- 12. Frequency and speed are the fundamental properties of a wave <ul><li>The frequency of the wave is determined by the frequency of the driving oscillation. </li></ul><ul><li>The speed of the wave is determined by the physics. </li></ul><ul><li>The wavelength (e.g. distance between crests) is determined by the frequency and speed. </li></ul>(Wave speed = wavelength x frequency) Wave table demo Frequency is fundamental Energy transfer Wavelength = Wave speed frequency
- 13. Clicker Question—Properties of waves <ul><li>What is described incorrectly in this picture? </li></ul><ul><ul><li>Wavelength </li></ul></ul><ul><ul><li>Amplitude </li></ul></ul><ul><ul><li>Frequency </li></ul></ul><ul><ul><li>period </li></ul></ul>
- 14. Clicker Question—Properties of waves <ul><li>What is described incorrectly in this picture? </li></ul><ul><ul><li>Wavelength ( this is really common…see figure 19.3 in textbook ) </li></ul></ul><ul><ul><li>Amplitude </li></ul></ul><ul><ul><li>Frequency </li></ul></ul><ul><ul><li>period </li></ul></ul>
- 15. Ripple tank experiments with speed, frequency, wavelength <ul><li>http://www.falstad.com/ripple/ (linked on WebCT) </li></ul><ul><li>This is really worth trying out! </li></ul><ul><li>Google search for: ripple applet </li></ul><ul><li>This simulation is based on physics </li></ul>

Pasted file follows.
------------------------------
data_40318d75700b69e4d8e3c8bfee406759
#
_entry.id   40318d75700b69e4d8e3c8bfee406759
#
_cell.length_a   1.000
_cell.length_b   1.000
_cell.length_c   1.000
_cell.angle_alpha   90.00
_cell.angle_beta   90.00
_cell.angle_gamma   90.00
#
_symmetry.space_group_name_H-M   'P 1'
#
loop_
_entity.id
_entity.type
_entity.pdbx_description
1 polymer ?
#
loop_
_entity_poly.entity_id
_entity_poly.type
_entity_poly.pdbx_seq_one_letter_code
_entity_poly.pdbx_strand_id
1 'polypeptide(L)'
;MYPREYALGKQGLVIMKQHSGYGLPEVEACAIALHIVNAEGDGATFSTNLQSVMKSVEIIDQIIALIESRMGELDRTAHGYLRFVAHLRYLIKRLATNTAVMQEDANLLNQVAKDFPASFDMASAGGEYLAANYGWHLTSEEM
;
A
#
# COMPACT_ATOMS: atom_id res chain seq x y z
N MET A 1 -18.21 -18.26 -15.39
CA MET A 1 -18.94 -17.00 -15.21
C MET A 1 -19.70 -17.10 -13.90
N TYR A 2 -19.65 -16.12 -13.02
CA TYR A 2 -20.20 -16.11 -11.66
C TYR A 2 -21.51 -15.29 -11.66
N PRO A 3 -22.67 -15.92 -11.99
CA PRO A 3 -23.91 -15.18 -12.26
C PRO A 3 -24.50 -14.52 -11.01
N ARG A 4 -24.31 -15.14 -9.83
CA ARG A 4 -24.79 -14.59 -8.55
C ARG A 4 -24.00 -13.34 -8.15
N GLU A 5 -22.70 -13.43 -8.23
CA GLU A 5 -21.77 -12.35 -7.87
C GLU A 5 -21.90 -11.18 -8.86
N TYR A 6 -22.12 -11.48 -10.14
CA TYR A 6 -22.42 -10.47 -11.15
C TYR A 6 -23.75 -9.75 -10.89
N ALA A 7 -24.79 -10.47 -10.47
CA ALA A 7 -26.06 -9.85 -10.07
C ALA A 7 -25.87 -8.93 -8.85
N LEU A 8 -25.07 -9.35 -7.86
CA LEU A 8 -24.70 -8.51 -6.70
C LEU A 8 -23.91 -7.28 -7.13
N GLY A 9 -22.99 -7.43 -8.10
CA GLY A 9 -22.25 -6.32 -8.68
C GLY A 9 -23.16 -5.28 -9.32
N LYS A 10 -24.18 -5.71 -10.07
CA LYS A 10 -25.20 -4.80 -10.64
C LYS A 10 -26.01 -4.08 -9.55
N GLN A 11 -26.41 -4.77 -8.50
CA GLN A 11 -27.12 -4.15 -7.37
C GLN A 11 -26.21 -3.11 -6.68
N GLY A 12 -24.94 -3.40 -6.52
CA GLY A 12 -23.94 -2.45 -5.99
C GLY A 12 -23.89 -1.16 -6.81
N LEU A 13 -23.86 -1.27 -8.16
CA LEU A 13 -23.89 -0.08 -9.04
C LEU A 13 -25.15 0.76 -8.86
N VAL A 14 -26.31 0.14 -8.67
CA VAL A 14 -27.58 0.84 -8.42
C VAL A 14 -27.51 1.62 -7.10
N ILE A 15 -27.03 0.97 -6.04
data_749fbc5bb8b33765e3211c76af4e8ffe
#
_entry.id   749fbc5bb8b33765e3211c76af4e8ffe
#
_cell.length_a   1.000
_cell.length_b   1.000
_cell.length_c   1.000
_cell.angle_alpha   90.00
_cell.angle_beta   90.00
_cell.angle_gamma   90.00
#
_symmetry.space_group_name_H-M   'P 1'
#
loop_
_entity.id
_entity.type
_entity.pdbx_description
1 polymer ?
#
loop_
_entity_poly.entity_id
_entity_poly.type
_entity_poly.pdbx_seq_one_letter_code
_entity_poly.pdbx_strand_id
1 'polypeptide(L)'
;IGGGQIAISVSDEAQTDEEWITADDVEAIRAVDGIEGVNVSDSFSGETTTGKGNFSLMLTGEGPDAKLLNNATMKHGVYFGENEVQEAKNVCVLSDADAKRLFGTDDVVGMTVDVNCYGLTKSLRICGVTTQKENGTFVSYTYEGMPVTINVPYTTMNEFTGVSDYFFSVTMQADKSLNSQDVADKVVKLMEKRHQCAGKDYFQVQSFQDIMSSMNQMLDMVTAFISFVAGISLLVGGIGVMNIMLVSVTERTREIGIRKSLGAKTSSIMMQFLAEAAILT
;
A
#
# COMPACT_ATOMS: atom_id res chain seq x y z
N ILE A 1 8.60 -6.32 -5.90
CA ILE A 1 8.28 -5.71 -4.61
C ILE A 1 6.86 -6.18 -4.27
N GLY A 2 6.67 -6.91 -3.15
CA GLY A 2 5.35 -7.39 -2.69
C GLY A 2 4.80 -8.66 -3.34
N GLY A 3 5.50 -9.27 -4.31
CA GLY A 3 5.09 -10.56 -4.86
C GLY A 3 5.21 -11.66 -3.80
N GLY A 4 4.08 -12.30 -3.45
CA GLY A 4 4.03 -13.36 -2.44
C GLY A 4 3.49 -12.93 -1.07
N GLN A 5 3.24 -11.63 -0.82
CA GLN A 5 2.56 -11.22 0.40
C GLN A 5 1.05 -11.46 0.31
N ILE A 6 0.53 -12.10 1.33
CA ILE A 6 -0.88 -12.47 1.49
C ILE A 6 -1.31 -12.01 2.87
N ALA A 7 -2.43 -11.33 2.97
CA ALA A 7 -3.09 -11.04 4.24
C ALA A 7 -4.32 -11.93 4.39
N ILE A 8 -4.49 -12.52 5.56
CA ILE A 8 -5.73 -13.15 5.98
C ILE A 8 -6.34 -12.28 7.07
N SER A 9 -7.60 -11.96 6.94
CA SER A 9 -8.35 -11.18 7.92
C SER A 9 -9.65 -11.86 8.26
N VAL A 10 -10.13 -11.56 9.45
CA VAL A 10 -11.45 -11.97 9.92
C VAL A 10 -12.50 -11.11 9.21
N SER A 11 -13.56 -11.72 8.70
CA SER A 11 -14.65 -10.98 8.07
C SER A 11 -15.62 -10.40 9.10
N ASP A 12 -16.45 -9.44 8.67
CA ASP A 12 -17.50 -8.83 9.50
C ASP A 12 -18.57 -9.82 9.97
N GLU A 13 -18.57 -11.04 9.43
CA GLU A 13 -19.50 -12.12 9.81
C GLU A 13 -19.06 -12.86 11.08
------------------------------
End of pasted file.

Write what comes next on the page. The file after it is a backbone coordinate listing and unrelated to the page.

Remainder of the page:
- 16. Clicker question I am going to decrease the frequency of the oscillating source. What will happen to the wavelength? A. Nothing B. Wavelength will increase C. Wavelength will decrease D. Impossible to determine http://www.falstad.com/ripple/
- 17. Clicker Question—Wavelength, frequency, speed <ul><li>Suppose the wave speed is fixed for all frequencies and wavelengths. Which has a longer wavelength? </li></ul><ul><ul><li>Frequency = 770,000 Hertz </li></ul></ul><ul><ul><li>Frequency = 97,300,000 Hertz </li></ul></ul><ul><ul><li>Both are the same, since speed is fixed </li></ul></ul>
- 18. Clicker Question—Wavelength, frequency, speed <ul><li>Suppose the wave speed is fixed for all frequencies and wavelengths. Which has a longer wavelength? </li></ul><ul><ul><li>Frequency = 770,000 Hertz </li></ul></ul><ul><ul><li>Frequency = 97,300,000 Hertz </li></ul></ul><ul><ul><li>Both are the same, since speed is fixed </li></ul></ul>Wave speed = wavelength x frequency Wavelength = Wave speed frequency
- 19. Transverse Waves and Longitudinal Waves <ul><li>Transverse waves : </li></ul><ul><ul><li>“ Motion of the medium” is perpendicular to the direction of wave propagation E.g. Ocean waves </li></ul></ul><ul><li>Longitudinal waves: </li></ul><ul><ul><li>“ Motion of the medium” is in same direction as direction of wave propagation </li></ul></ul><ul><ul><li>E.g. compression waves in slinky; SOUND </li></ul></ul>Transverse wave demo From Zhang Jiang (our TA): The speed of longitudinal waves and transversal waves differ If there is an earthquake you will feel the vertical shake before the horizontal shake
- 20. Key concepts: <ul><li>1. Waves transmit energy, not the material that is waving </li></ul><ul><li>If a transmitter and receiver are not moving relative to each other then: </li></ul><ul><ul><li>Frequency observed = frequency transmitted </li></ul></ul>
- 21. Doppler effect <ul><li>Frequency observed NOT equal to frequency transmitted! </li></ul><ul><li>Because source and receiver are moving relative to each other </li></ul><ul><li>Ripple tank Doppler </li></ul><ul><li>Doppler demo </li></ul>
- 22. Clicker Question to think about: Wind and Doppler Effect